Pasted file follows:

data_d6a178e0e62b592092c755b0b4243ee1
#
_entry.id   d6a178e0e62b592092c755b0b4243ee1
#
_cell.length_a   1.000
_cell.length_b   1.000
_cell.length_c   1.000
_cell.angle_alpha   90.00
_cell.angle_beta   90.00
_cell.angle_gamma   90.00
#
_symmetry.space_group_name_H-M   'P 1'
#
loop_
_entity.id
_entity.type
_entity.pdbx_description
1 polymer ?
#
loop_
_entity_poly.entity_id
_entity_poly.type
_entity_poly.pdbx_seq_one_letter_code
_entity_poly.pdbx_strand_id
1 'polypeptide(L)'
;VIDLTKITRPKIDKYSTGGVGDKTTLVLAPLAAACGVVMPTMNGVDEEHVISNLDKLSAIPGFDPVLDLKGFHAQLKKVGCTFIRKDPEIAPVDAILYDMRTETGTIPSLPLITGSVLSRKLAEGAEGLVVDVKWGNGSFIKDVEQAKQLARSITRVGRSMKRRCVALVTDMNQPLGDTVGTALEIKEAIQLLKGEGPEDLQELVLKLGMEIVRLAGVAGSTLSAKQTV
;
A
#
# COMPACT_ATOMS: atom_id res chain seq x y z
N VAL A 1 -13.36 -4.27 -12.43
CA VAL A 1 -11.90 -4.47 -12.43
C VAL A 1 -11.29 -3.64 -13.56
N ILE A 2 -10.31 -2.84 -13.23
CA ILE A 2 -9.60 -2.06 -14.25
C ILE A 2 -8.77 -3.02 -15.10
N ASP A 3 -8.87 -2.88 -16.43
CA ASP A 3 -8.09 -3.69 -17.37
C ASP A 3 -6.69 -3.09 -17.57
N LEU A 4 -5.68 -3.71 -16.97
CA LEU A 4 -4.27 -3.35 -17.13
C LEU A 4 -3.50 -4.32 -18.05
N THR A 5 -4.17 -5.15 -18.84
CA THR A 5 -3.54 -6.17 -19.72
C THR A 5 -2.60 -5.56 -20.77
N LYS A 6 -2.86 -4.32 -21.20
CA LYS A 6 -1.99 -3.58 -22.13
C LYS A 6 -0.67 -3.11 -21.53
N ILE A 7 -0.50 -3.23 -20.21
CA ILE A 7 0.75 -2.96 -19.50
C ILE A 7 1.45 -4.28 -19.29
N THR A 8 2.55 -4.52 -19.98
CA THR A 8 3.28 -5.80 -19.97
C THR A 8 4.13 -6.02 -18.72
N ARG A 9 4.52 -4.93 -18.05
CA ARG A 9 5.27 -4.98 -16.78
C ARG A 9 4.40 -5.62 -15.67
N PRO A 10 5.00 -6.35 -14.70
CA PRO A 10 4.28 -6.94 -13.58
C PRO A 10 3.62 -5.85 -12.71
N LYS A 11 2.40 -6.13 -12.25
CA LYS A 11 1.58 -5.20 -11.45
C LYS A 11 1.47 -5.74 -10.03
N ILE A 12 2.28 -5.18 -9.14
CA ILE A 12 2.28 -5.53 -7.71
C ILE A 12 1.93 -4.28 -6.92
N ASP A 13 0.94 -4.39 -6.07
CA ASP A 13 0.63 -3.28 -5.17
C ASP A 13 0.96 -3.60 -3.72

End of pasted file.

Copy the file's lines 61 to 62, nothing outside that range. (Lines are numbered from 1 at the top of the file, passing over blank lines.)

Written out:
N LYS A 11 2.40 -6.13 -12.25
CA LYS A 11 1.58 -5.20 -11.45